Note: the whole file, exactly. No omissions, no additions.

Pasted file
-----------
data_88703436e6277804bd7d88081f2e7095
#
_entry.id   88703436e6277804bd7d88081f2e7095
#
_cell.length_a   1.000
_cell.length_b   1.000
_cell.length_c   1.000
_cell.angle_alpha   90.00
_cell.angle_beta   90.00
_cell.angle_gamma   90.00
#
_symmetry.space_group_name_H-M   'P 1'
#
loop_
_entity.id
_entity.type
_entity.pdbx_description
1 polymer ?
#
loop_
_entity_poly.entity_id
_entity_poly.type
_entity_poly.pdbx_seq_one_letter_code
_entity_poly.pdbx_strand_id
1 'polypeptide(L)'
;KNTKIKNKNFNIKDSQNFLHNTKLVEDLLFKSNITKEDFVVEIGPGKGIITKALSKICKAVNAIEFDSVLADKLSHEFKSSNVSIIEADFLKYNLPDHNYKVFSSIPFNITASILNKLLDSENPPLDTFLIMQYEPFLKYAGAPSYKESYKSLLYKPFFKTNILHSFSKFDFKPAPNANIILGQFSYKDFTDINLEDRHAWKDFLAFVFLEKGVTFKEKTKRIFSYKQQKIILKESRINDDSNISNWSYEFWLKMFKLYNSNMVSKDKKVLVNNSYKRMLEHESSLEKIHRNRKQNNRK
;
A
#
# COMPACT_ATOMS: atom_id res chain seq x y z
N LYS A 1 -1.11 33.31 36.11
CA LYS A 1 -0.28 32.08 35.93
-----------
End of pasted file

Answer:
data_88703436e6277804bd7d88081f2e7095
#
_entry.id   88703436e6277804bd7d88081f2e7095
#
_cell.length_a   1.000
_cell.length_b   1.000
_cell.length_c   1.000
_cell.angle_alpha   90.00
_cell.angle_beta   90.00
_cell.angle_gamma   90.00
#
_symmetry.space_group_name_H-M   'P 1'
#
loop_
_entity.id
_entity.type
_entity.pdbx_description
1 polymer ?
#
loop_
_entity_poly.entity_id
_entity_poly.type
_entity_poly.pdbx_seq_one_letter_code
_entity_poly.pdbx_strand_id
1 'polypeptide(L)'
;KNTKIKNKNFNIKDSQNFLHNTKLVEDLLFKSNITKEDFVVEIGPGKGIITKALSKICKAVNAIEFDSVLADKLSHEFKSSNVSIIEADFLKYNLPDHNYKVFSSIPFNITASILNKLLDSENPPLDTFLIMQYEPFLKYAGAPSYKESYKSLLYKPFFKTNILHSFSKFDFKPAPNANIILGQFSYKDFTDINLEDRHAWKDFLAFVFLEKGVTFKEKTKRIFSYKQQKIILKESRINDDSNISNWSYEFWLKMFKLYNSNMVSKDKKVLVNNSYKRMLEHESSLEKIHRNRKQNNRK
;
A
#
# COMPACT_ATOMS: atom_id res chain seq x y z
N LYS A 1 -1.11 33.31 36.11
CA LYS A 1 -0.28 32.08 35.93